• TOE components must invoke FIPS 140-2 level 1 validated cryptographic functions in accordance with the conditions of the validation.
  • The contents of the memory used by the Virtual Desktop Agent to run the virtual desktop during a desktop user’s session must not be available to other processes when that user’s session is complete.
  • Virtual desktops must be configured by administrators such that it is not possible for users to gain access to the underlying operating system or hardware on which the Virtual Desktop Agent is running.
  • An administrator must be able to control the use of User Device resources by authorised desktop users. This includes the ability to cut, copy and paste information between a virtual desktop and a User Device operating system clipboard; access, from a virtual desktop, to local drives on the User Device; access, from a virtual desktop, to local USB devices on the User Device.
  • The operating systems of the server components must be securely configured according to [CCECG], including appropriate file protection.
  • VM Host software must be securely configured.
  • Trusted third party software must be securely configured according to [CCECG]. Trusted third party software is defined as: Microsoft IIS (the secure Web Server) and Microsoft Windows (including Terminal Services)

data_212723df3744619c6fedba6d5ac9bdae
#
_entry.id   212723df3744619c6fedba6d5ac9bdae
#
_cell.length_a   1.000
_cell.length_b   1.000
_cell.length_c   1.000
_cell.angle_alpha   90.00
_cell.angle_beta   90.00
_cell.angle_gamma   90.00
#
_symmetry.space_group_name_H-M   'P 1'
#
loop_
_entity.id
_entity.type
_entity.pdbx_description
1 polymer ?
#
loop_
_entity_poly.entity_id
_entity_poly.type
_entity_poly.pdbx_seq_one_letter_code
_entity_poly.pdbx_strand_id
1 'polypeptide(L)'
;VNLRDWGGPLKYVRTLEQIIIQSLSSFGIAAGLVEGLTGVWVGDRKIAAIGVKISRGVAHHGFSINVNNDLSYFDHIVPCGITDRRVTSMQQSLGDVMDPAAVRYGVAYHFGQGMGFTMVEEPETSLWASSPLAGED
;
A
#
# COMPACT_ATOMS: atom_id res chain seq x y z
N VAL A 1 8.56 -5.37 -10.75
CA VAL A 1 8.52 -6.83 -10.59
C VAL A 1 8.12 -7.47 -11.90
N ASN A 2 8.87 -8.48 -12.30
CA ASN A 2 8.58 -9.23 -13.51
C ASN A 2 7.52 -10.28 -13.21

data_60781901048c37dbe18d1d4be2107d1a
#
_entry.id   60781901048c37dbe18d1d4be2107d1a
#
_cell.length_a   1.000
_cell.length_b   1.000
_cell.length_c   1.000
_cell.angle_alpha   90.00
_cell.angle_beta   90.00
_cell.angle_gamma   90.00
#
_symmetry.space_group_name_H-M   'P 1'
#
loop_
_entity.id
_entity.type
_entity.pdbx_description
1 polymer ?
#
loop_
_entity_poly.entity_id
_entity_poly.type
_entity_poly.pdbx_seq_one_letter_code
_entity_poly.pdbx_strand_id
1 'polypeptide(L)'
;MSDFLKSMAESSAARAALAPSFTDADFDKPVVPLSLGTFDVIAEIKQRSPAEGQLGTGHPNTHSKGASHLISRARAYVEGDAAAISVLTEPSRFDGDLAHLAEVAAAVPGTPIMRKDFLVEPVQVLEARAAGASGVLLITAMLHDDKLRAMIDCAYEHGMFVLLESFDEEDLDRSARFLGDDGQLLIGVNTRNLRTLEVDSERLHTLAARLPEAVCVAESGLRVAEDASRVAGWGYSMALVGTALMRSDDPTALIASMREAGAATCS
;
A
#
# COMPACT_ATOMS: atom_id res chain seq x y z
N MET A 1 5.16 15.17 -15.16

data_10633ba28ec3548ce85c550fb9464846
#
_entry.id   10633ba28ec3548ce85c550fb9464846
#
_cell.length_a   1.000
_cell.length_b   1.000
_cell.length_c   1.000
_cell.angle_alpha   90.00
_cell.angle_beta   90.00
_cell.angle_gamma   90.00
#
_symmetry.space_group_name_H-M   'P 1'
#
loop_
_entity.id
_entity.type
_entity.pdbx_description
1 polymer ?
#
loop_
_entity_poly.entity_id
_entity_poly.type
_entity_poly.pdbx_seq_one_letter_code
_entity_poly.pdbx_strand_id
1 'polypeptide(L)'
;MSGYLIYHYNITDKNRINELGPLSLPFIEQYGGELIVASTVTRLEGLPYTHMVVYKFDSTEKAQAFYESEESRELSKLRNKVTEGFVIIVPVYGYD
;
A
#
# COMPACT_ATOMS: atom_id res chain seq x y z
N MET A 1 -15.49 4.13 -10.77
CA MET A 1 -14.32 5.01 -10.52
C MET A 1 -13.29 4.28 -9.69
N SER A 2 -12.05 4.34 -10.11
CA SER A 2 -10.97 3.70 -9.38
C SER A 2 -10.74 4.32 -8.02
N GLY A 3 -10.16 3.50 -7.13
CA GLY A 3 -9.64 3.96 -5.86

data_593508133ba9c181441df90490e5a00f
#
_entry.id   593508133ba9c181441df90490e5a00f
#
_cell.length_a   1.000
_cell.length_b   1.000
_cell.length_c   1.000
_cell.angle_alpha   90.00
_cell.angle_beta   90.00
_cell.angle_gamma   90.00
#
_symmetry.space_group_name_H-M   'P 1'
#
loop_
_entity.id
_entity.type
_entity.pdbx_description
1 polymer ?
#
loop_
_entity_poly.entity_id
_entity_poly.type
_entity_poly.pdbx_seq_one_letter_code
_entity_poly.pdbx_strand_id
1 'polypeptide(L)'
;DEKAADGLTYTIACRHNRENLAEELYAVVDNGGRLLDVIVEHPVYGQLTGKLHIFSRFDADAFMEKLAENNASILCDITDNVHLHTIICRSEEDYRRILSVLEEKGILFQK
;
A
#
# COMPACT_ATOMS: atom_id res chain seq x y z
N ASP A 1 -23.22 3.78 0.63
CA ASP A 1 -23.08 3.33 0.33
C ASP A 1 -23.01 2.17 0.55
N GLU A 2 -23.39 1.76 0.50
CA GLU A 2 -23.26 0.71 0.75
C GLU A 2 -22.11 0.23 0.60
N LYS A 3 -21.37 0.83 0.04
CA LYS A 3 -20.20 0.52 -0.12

• Desktop users and administrators must be authenticated by the underlying operating system on the relevant platform.
  • Authentication requirements in the operating system shall be configured according to the risks in the operational environment.
  • All communication between the TOE servers (apart from communications between the Desktop Delivery Controller and the VM Host), and between Virtual Desktop Agents and User Device Citrix online plug-ins, uses the configured IPSec protocol. This is accomplished by the administrator setting these servers to use the IPSec protocol.
  • All communication between the Web Interface and the User Device (web browser or Citrix online plug-in), and between the Desktop Delivery Controller and the VM Host, uses the configured TLS protocol.
  • The User Device operating system must be securely configured according to [CCECG], including appropriate file protection.
  • User Devices must be configured such that desktop user authentication credentials and user data are not left in memory after the user has logged out from their virtual desktop.
  • Secure encryption modules used to provide IPSec and TLS must be FIPS 140-2 level 1 compliant. This means that the software in the environment used by the TOE must be configured such that only FIPS140-2 level 1 validated algorithms are used.
  • Any keys and other secret data that are generated and stored outside the TOE must be managed in accordance with the level of risk.
  • The operational environment shall provide physical protection to the TOE servers to ensure only administrators are able to gain physical access to the servers.
  • User Devices must have only trusted third party software installed. This software must be configured securely according to the risks in the operational environment.
  • Configdata stored outside the TOE, such as in the datastore, must be accessible only by administrators.

The Security Target for XenServer 5.6 Platinum Edition is here instead.
Even in this case, the TOE includes some significant omissions: